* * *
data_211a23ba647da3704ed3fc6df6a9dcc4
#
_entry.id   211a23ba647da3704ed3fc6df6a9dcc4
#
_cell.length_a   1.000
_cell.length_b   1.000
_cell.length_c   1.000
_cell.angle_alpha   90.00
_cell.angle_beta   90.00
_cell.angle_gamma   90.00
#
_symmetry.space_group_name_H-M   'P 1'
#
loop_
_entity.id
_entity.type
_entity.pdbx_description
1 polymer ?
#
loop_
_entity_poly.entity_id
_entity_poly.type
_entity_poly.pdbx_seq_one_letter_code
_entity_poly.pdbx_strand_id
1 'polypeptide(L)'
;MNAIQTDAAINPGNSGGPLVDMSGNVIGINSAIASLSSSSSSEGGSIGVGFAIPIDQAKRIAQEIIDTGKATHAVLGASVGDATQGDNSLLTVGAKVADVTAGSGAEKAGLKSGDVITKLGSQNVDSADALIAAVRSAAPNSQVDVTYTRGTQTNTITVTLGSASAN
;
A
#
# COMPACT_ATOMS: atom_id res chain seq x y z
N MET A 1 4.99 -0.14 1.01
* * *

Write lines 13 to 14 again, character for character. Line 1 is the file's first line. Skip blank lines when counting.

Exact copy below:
#
loop_